Should we be able to refinance student loans?
Student debt has been a major topic of conversation in recent years as the amount of student debt in the nation has become the largest pool of debt in the country. Overtaking even credit card debt, more than 37 million Americans have student debt and many of those borrowers are struggling with delinquency and default.
In general, borrowers in the United States are saving a substantial amount of money by taking advantage of these historically low interest rates on mortgages, consumer debt, car loans, and other similar types of debt. One estimate shows a typical household saving a little more than $3,000 each year on interest, compared with interest rates dating back to 2007. Much of these savings comes from lower mortgage interest rates, which have decreased by 30 percent.
While these interest rates have been decreasing and many borrowers have been able to refinance large amounts of their debt, people with student loans are still waiting for some type of relief. Most readers are familiar with the increasing cost of higher education and the burden this is putting on America’s young people, and interest rates are a large part of that burden.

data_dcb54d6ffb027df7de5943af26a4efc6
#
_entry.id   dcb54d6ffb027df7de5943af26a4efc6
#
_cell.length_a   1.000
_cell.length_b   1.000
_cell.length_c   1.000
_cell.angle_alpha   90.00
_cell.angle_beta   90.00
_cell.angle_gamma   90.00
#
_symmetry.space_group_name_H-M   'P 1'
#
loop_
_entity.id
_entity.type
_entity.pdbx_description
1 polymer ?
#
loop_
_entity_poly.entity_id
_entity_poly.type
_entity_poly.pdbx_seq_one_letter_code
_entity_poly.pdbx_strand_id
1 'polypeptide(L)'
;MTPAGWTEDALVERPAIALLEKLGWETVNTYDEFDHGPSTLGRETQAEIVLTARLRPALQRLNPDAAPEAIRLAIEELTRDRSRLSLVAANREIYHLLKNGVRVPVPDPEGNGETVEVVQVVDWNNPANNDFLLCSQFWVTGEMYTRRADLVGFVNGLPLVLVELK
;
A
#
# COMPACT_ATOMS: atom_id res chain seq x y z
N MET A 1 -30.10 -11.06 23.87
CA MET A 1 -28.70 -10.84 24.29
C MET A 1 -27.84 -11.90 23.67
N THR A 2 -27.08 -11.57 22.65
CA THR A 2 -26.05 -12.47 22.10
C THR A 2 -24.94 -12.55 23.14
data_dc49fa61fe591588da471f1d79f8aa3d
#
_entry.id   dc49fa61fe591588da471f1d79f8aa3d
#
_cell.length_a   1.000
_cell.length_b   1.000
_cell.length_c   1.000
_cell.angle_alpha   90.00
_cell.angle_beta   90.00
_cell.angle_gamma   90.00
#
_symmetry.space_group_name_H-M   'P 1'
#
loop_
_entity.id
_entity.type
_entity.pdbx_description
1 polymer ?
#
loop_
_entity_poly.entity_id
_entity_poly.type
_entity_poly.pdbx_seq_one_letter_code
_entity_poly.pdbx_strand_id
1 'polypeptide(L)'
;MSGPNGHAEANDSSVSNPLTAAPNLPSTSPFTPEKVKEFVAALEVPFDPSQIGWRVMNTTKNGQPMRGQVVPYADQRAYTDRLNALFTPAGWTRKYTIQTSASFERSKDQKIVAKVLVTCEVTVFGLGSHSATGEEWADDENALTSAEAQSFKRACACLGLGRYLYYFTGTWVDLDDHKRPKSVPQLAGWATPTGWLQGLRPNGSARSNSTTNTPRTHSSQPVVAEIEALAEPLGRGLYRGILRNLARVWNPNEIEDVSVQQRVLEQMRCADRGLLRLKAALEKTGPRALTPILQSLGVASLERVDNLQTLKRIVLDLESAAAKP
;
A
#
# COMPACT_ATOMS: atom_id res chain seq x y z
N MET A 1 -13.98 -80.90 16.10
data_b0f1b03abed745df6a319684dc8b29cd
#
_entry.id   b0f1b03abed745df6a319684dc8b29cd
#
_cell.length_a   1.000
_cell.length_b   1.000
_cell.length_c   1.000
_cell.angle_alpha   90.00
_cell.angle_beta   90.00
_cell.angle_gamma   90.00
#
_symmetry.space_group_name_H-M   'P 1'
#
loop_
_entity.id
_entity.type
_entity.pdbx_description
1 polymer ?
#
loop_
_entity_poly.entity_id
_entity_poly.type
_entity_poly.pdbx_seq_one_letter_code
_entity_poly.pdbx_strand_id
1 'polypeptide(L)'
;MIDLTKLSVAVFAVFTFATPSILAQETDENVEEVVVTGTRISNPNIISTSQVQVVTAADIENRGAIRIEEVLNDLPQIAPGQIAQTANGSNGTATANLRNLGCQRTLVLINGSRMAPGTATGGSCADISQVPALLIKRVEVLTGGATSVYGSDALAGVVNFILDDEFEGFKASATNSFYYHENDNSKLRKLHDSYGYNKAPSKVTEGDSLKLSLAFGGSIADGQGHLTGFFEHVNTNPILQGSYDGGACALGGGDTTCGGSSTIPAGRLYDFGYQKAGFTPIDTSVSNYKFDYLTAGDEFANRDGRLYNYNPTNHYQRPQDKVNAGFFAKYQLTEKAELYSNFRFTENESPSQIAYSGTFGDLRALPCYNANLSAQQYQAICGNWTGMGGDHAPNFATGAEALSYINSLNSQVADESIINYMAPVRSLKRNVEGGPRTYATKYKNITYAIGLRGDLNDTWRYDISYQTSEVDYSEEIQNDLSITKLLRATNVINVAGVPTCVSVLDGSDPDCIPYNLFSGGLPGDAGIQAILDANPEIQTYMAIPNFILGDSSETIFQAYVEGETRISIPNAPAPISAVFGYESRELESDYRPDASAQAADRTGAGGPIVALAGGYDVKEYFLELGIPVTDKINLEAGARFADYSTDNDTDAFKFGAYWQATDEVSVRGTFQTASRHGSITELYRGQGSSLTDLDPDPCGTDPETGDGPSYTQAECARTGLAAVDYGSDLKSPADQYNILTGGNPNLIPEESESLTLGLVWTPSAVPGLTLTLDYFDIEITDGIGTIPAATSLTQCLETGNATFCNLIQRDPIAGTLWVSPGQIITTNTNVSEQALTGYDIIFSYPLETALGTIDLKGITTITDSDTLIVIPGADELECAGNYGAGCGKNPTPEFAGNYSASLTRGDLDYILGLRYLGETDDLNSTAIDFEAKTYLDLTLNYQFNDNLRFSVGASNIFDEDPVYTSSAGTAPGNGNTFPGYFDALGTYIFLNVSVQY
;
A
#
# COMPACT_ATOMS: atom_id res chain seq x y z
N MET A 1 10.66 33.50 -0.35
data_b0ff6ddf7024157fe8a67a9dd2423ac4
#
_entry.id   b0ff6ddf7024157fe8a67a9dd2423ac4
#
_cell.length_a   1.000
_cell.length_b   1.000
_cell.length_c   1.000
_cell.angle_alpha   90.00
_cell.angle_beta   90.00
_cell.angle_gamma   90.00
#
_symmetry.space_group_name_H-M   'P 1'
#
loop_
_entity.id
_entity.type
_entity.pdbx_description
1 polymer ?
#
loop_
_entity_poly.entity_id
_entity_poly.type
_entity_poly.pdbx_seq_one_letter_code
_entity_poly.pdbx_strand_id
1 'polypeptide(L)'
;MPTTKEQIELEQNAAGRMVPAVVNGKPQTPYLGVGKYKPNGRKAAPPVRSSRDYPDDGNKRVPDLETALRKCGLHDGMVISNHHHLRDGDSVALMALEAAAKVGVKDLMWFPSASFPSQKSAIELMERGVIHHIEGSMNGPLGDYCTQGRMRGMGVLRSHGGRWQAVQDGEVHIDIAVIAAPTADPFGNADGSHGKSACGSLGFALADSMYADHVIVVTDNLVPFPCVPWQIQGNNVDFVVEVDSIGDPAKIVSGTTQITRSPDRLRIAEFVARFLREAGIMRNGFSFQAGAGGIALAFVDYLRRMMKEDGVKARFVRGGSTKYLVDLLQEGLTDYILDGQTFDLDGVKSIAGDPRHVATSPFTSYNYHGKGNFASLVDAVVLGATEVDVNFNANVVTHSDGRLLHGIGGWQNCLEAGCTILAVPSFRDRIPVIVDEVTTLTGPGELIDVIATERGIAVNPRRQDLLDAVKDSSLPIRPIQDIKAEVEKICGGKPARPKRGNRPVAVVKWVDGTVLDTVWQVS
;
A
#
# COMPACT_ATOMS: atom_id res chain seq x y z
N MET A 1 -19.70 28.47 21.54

With interest rates fixed mostly by the federal government and no opportunity to refinance, student debt borrowers are often stuck between a rock and a very expensive loan payment each month.
As many people know, in addition to being unable to refinance student debt, borrowers are also unable to have the debt relieved during a bankruptcy proceeding. This means that an addition to having an average interest rate that is more than double the average rate for a mortgage, there is also no relief in sight for borrowers who are not earning enough to make a substantial dent in their debt.
Source: Time, “Why Can’t People with Student Loans Refinance at Better Rates?” Dan Kadlec, Feb. 20, 2013
More information about student debt and debt relief options can be found on our Atlanta bankruptcy site.
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